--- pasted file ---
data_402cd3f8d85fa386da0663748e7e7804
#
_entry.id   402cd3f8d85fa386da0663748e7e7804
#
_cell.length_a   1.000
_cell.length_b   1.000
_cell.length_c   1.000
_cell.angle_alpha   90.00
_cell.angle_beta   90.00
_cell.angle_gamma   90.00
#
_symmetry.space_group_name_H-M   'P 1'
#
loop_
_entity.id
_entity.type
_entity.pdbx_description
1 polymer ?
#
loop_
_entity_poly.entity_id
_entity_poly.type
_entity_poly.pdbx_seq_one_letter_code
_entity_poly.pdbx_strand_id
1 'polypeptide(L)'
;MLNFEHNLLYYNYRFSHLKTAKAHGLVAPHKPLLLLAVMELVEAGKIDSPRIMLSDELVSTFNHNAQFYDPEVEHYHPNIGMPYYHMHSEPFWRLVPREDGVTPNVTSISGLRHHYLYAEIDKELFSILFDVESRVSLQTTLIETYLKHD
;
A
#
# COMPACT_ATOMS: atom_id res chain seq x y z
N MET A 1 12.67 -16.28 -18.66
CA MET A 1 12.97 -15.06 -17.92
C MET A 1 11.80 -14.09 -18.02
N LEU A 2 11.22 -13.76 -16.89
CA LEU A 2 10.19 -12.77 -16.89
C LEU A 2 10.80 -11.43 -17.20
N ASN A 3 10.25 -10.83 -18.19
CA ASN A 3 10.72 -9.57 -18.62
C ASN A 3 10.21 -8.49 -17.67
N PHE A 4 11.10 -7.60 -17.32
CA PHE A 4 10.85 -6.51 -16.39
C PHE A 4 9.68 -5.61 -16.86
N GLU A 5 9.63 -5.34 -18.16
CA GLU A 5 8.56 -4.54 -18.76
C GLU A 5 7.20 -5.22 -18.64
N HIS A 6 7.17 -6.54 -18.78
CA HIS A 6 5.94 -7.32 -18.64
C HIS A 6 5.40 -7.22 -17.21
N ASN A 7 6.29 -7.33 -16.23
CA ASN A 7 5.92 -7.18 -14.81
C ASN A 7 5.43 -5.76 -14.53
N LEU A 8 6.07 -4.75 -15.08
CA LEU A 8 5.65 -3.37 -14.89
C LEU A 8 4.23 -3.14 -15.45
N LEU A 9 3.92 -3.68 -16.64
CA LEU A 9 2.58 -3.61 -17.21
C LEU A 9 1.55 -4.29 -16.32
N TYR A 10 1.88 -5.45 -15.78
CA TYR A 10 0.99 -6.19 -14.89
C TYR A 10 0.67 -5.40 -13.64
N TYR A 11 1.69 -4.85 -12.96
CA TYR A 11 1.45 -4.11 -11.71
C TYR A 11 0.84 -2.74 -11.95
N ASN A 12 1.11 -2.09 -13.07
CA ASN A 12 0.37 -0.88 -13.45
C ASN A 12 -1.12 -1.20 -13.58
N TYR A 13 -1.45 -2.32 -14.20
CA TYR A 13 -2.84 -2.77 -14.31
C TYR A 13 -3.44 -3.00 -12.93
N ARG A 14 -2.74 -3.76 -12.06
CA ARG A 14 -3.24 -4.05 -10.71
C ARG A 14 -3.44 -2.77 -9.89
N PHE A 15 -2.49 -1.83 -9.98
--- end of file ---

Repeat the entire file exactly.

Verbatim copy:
data_402cd3f8d85fa386da0663748e7e7804
#
_entry.id   402cd3f8d85fa386da0663748e7e7804
#
_cell.length_a   1.000
_cell.length_b   1.000
_cell.length_c   1.000
_cell.angle_alpha   90.00
_cell.angle_beta   90.00
_cell.angle_gamma   90.00
#
_symmetry.space_group_name_H-M   'P 1'
#
loop_
_entity.id
_entity.type
_entity.pdbx_description
1 polymer ?
#
loop_
_entity_poly.entity_id
_entity_poly.type
_entity_poly.pdbx_seq_one_letter_code
_entity_poly.pdbx_strand_id
1 'polypeptide(L)'
;MLNFEHNLLYYNYRFSHLKTAKAHGLVAPHKPLLLLAVMELVEAGKIDSPRIMLSDELVSTFNHNAQFYDPEVEHYHPNIGMPYYHMHSEPFWRLVPREDGVTPNVTSISGLRHHYLYAEIDKELFSILFDVESRVSLQTTLIETYLKHD
;
A
#
# COMPACT_ATOMS: atom_id res chain seq x y z
N MET A 1 12.67 -16.28 -18.66
CA MET A 1 12.97 -15.06 -17.92
C MET A 1 11.80 -14.09 -18.02
N LEU A 2 11.22 -13.76 -16.89
CA LEU A 2 10.19 -12.77 -16.89
C LEU A 2 10.80 -11.43 -17.20
N ASN A 3 10.25 -10.83 -18.19
CA ASN A 3 10.72 -9.57 -18.62
C ASN A 3 10.21 -8.49 -17.67
N PHE A 4 11.10 -7.60 -17.32
CA PHE A 4 10.85 -6.51 -16.39
C PHE A 4 9.68 -5.61 -16.86
N GLU A 5 9.63 -5.34 -18.16
CA GLU A 5 8.56 -4.54 -18.76
C GLU A 5 7.20 -5.22 -18.64
N HIS A 6 7.17 -6.54 -18.78
CA HIS A 6 5.94 -7.32 -18.64
C HIS A 6 5.40 -7.22 -17.21
N ASN A 7 6.29 -7.33 -16.23
CA ASN A 7 5.92 -7.18 -14.81
C ASN A 7 5.43 -5.76 -14.53
N LEU A 8 6.07 -4.75 -15.08
CA LEU A 8 5.65 -3.37 -14.89
C LEU A 8 4.23 -3.14 -15.45
N LEU A 9 3.92 -3.68 -16.64
CA LEU A 9 2.58 -3.61 -17.21
C LEU A 9 1.55 -4.29 -16.32
N TYR A 10 1.88 -5.45 -15.78
CA TYR A 10 0.99 -6.19 -14.89
C TYR A 10 0.67 -5.40 -13.64
N TYR A 11 1.69 -4.85 -12.96
CA TYR A 11 1.45 -4.11 -11.71
C TYR A 11 0.84 -2.74 -11.95
N ASN A 12 1.11 -2.09 -13.07
CA ASN A 12 0.37 -0.88 -13.45
C ASN A 12 -1.12 -1.20 -13.58
N TYR A 13 -1.45 -2.32 -14.20
CA TYR A 13 -2.84 -2.77 -14.31
C TYR A 13 -3.44 -3.00 -12.93
N ARG A 14 -2.74 -3.76 -12.06
CA ARG A 14 -3.24 -4.05 -10.71
C ARG A 14 -3.44 -2.77 -9.89
N PHE A 15 -2.49 -1.83 -9.98